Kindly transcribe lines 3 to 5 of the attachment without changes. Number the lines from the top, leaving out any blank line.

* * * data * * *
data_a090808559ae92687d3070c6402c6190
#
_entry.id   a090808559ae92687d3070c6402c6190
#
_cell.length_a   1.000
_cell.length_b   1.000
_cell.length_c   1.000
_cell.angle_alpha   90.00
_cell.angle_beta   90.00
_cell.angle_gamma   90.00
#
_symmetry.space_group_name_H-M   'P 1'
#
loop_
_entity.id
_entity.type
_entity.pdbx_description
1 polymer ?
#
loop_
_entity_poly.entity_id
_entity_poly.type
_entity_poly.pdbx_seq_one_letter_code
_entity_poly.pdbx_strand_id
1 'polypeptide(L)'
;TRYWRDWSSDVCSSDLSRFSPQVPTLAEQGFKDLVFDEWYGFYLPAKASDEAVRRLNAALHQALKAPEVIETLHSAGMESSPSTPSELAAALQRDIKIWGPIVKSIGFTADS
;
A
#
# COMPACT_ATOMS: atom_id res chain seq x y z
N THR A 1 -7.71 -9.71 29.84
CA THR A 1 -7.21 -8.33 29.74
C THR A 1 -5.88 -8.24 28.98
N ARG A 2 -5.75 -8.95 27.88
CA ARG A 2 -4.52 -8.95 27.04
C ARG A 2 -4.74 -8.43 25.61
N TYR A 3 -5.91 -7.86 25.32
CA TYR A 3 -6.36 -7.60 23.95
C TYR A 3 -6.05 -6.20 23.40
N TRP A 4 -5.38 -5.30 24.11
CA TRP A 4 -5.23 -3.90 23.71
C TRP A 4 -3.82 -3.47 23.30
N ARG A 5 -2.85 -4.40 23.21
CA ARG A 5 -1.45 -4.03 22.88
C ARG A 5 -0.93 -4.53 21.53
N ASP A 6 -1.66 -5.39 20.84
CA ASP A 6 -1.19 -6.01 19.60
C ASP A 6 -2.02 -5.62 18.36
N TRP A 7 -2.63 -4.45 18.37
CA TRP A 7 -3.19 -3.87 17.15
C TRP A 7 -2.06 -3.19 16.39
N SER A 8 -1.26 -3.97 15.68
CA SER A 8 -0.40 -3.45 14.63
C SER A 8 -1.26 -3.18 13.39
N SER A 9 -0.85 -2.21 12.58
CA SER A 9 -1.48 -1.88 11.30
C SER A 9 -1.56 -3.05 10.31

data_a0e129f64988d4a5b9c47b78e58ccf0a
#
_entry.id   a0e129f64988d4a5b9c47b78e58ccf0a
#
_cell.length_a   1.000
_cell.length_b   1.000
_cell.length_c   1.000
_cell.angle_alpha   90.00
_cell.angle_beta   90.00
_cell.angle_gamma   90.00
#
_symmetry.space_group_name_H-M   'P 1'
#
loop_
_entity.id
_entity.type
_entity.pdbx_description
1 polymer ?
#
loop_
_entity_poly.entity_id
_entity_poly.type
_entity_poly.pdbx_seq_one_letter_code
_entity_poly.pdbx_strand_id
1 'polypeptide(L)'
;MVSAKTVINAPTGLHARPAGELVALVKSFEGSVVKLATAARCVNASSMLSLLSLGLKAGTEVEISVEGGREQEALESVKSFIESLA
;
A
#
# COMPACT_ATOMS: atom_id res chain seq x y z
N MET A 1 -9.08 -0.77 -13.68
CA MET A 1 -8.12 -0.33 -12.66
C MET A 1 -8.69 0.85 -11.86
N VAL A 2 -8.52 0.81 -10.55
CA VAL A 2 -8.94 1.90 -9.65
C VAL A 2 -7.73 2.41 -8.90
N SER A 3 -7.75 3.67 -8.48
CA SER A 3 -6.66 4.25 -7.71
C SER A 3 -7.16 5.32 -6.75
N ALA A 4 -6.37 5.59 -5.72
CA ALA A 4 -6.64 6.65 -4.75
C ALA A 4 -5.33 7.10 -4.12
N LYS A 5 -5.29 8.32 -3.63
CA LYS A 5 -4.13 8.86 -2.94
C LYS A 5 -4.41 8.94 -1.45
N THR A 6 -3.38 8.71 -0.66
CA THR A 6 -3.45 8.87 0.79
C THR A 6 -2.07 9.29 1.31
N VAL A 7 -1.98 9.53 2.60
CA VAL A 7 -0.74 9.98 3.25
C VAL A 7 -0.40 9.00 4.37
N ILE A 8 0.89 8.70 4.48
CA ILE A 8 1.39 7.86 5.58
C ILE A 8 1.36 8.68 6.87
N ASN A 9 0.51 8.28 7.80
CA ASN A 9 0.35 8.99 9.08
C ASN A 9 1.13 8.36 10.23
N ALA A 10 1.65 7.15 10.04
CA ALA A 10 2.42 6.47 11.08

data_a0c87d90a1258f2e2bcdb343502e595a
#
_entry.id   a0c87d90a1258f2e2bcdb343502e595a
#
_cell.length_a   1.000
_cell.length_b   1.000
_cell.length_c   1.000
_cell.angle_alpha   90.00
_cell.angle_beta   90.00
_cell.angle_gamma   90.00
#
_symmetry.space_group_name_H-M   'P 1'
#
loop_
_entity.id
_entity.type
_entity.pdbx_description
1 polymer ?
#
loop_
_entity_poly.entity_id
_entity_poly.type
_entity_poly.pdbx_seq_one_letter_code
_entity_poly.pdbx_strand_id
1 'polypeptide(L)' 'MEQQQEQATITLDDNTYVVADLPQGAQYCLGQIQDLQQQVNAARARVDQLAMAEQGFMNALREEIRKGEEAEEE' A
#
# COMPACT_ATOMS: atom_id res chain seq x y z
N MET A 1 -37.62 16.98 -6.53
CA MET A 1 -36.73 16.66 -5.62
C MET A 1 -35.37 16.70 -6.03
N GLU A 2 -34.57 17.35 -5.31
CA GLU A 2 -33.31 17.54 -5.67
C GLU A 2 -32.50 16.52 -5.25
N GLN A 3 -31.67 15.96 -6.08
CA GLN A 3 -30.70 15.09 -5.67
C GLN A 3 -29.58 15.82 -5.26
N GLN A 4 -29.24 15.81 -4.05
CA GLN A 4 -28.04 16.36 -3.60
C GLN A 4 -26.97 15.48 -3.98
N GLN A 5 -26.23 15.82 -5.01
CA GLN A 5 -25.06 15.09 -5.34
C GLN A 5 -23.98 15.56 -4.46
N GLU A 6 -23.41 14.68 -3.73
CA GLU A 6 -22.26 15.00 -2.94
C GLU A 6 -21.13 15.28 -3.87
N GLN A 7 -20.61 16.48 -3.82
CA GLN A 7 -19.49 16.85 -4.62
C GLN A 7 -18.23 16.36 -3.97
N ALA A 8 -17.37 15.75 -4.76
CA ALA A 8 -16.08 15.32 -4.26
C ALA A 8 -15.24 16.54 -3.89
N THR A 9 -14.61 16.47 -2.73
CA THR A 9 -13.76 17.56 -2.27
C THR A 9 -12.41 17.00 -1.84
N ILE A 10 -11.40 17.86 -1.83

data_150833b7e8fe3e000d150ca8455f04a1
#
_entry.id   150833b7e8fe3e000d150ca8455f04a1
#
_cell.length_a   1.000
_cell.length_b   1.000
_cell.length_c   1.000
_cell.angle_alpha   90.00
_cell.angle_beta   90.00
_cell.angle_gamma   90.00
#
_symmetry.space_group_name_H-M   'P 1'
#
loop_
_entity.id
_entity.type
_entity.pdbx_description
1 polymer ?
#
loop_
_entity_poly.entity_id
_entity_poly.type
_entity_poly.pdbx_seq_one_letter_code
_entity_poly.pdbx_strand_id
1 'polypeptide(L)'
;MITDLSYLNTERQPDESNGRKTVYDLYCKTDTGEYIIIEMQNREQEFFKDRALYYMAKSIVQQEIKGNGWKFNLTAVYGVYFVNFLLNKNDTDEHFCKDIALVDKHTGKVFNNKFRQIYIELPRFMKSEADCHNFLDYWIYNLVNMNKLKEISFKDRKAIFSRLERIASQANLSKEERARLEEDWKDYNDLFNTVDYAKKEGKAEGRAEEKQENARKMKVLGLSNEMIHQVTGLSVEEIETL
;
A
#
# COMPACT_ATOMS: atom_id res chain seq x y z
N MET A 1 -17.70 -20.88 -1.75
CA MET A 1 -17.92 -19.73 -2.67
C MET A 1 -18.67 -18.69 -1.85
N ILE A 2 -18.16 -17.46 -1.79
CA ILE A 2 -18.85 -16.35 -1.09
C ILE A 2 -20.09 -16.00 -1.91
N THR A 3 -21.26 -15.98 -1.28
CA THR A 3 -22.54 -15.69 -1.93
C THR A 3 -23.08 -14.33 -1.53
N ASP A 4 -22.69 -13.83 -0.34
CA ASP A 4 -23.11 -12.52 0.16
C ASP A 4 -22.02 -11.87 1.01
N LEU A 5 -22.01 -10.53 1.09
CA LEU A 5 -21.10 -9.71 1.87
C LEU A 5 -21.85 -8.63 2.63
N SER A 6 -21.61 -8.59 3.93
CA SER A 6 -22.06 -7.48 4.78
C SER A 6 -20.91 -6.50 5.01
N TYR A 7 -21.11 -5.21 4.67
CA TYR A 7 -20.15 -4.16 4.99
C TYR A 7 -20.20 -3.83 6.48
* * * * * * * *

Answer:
_entry.id   a090808559ae92687d3070c6402c6190
#
_cell.length_a   1.000